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Updated: February 25, 2012 02:19 IST

Upset Narasimha quits Space Commission

Divya Gandhi
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Roddam Narasimha. File photo
The Hindu
Roddam Narasimha. File photo

“Action against scientists over Devas deal will demoralise the community”

Eminent aerospace scientist Roddam Narasimha has resigned as a member of the Space Commission in protest against the blacklisting of scientists involved in the controversial spectrum deal between the Indian Space Research Organisation (ISRO) and Bangalore-based Devas Multimedia Private Limited.

Professor Narasimha objected to the treatment of four scientists, including the former ISRO chief, Madhavan Nair, who were barred last month from holding government office for their role in multi-million dollar deal between the ISRO's commercial wing Antrix Corporation and Devas.

“I have requested the Prime Minister's Office to allow me to relinquish my membership of the Space Commission. But the PM has informally asked me to stay,” Professor Narasimha told The Hindu.

“I considered that the actions taken recently against certain ISRO scientists in connection with the Antrix-Devas agreements could demoralise the ISRO scientific community, and adversely affect its ability to take the kind of technological initiatives — not always without risk — that are the hallmark of an innovative organisation,” he said in a statement later.

Professor Narasimha was part of the two-member High Powered Review Committee (the second member being Planning Commission member B.K. Chaturvedi) appointed by the Union government in February 2011 to probe flaws in the agreement. While the committee's report said that “concerns [over] cheap selling of spectrum have no basis,” it enumerated several lapses in the agreement.

For instance, it pointed out that the Space Commission and the Cabinet were not informed that the Antrix-Devas agreement was signed in January 2005 and that proposals for building satellites GSAT-6 and GSAT-6A for Devas were neither discussed with the INSAT Coordination Committee nor authorised by it.

“Most ISRO scientists have committed their professional lives to the pursuit of the extraordinary technological challenges posed by a national space programme,” his statement to the media added. “This is not to say that there have been no lapses. These have been identified in detail in the report... The report found no evidence of short-charging on the spectrum, but recommended various reforms that were now needed in our opinion to ensure that the identified lapses would not recur..”

Great loss: Nair

Responding to Professor Narasimha's resignation, Mr. Nair told The Hindu that it would be a “great loss to the Space Commission,” which he had served for over two decades. “The Space Commission needs him, and he has made a significant contribution to it.”

It was “worrying” that the Department of Space had not yet withdrawn their decision to bar the four indicted space scientists “despite the fact that the entire scientific community is expressing its displeasure at it,” Mr. Nair said.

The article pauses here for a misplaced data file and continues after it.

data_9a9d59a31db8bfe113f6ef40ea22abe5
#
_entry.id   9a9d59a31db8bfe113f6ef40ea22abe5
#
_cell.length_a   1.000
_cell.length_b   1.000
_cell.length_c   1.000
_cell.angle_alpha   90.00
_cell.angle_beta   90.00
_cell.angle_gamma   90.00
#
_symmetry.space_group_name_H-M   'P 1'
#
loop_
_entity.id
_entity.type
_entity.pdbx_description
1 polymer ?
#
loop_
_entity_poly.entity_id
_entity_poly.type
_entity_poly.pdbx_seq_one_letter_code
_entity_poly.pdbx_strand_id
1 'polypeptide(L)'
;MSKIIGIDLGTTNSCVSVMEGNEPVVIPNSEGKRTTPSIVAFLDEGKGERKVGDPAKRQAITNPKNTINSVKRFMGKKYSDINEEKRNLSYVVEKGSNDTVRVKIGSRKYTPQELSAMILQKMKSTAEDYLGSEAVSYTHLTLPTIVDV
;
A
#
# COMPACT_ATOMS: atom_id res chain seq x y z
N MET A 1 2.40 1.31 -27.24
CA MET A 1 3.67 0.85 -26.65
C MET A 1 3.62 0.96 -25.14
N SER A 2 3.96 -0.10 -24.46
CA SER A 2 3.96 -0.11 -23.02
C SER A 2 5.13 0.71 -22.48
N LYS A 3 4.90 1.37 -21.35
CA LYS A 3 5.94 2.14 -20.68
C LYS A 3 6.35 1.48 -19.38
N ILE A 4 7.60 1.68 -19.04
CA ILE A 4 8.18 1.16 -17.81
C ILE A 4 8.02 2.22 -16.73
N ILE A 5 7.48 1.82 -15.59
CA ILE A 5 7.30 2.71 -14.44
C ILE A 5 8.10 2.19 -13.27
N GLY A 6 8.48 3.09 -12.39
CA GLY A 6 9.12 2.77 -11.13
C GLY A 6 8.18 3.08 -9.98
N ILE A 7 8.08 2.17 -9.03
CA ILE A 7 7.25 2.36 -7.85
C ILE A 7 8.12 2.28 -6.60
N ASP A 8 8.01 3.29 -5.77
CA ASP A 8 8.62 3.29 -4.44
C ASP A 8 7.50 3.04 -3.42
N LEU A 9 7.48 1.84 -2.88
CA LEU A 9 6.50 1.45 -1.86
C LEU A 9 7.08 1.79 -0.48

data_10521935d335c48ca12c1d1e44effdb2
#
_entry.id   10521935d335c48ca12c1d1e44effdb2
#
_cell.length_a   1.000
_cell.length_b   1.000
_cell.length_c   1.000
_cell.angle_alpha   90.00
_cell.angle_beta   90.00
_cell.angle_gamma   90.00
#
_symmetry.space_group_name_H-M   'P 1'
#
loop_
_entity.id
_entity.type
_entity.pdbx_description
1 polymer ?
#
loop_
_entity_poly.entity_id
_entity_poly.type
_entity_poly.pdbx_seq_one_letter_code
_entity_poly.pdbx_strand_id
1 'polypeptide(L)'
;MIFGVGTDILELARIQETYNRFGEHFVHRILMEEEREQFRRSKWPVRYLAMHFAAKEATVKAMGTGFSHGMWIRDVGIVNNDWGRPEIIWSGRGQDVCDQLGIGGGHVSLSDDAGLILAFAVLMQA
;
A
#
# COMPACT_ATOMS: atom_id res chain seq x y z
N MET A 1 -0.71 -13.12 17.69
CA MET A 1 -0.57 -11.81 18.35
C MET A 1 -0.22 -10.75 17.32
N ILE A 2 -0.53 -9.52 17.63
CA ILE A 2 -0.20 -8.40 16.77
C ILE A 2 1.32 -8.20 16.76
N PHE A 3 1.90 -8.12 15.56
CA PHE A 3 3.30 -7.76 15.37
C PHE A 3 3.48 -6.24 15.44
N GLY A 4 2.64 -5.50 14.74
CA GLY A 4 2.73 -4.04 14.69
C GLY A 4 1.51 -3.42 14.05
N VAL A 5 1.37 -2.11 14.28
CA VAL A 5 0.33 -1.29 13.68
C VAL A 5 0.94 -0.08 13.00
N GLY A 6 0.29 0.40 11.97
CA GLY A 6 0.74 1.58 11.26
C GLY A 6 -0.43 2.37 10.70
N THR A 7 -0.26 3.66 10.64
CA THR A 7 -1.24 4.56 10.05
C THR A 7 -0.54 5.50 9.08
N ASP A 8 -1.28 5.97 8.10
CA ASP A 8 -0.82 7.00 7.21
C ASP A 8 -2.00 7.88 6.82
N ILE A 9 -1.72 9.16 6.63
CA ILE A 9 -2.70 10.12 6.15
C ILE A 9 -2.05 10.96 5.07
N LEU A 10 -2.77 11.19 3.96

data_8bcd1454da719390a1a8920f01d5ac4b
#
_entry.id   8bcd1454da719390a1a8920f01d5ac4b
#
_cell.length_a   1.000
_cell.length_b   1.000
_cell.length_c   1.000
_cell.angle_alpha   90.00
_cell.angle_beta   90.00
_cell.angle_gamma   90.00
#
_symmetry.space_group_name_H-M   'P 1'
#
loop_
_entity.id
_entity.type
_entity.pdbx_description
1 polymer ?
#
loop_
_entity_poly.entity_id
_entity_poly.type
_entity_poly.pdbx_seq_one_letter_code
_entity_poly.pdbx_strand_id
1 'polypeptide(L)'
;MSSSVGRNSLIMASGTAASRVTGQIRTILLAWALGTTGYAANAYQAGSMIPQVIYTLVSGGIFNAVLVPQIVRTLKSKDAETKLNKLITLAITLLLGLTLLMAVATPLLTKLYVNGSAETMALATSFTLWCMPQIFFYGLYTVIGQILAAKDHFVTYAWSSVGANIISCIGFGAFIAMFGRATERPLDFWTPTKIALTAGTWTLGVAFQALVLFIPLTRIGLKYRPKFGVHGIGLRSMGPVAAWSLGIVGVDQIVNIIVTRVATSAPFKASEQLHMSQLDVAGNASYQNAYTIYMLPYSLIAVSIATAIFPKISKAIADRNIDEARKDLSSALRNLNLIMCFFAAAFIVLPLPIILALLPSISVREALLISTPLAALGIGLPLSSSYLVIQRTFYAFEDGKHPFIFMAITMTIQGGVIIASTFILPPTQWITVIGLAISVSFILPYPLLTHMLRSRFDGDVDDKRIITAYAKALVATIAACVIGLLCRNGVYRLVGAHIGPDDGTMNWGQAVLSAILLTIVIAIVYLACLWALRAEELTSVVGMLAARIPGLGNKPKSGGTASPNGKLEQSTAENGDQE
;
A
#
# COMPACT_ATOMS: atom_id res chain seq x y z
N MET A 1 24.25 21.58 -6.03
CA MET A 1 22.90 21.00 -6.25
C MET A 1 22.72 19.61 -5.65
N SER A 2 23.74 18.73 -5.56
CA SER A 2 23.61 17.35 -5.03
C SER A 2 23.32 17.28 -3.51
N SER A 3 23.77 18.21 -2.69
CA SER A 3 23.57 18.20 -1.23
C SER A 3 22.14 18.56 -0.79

Professor Narasimha is at present the ISRO Distinguished Professor at the Centre for Atmospheric and Oceanic Sciences at the Indian Institute of Science and also professor in the Engineering Mechanics Unit at the Jawaharlal Nehru Centre for Advanced Scientific Research.

Centre's appeal

New Delhi Special Correspondent reports:

In another development, the Centre has urged Mr. Narasimha to reconsider his decision to quit the Space Commission. Union Minister of State in the Prime Minister's Office V. Narayanasamy said: “Professor Narasimha is a very renowned scientist. We hold him in very high esteem. I request him to reconsider his decision.”

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The Davos company was started by ex-scientists who retired or took voluntary retirement and he is following suit. Running away from reality will do no good for holding up reputation.

from:  K.Sugavanam
Posted on: Feb 26, 2012 at 16:26 IST

One would have thought that the issue with the ISRO-Devas deal was about national security in addition to the procedural aspects and revenue implications of the commercial deal. Nobody ever questioned the technological initiative or competencies of the scientists or the failures of scientific experiments. Why the eminent scientist did evoke such matters in this issue is rather intriguing.
Despite the two investigations it is not clear how the ISRO-Devas deal came to be executed. From what is available in the public domain, it seems that the eminent scientists strayed in to the commercial filed where they have proven themselves as not so eminent. They have to understand that when it comes to incompetency, procedural lapses and bad practices resulting in immense loss to public, the officials involved will have to be held accountable. There is no difference between an eminent scientist, an honourable minister and a layman before the rule of law.

from:  B. Baburajan
Posted on: Feb 25, 2012 at 20:53 IST

In Professor Narasimha's assessment the Antrix-Devas agreement was 'a technological initiative — not always without risk — that are the hallmark of an innovative organisation'. What a scientifically lovely description.

from:  Hilary Pais
Posted on: Feb 25, 2012 at 14:59 IST

Devas Co. has been lobbying with US senators. Now it is being done in our country too. Watch out...

from:  S. Verghese
Posted on: Feb 25, 2012 at 09:56 IST

This is a tragic development. It's high time for the government to stop catering to the political needs when handling S&T in this country.

from:  Subrahmanyam Duvvuri
Posted on: Feb 25, 2012 at 05:44 IST
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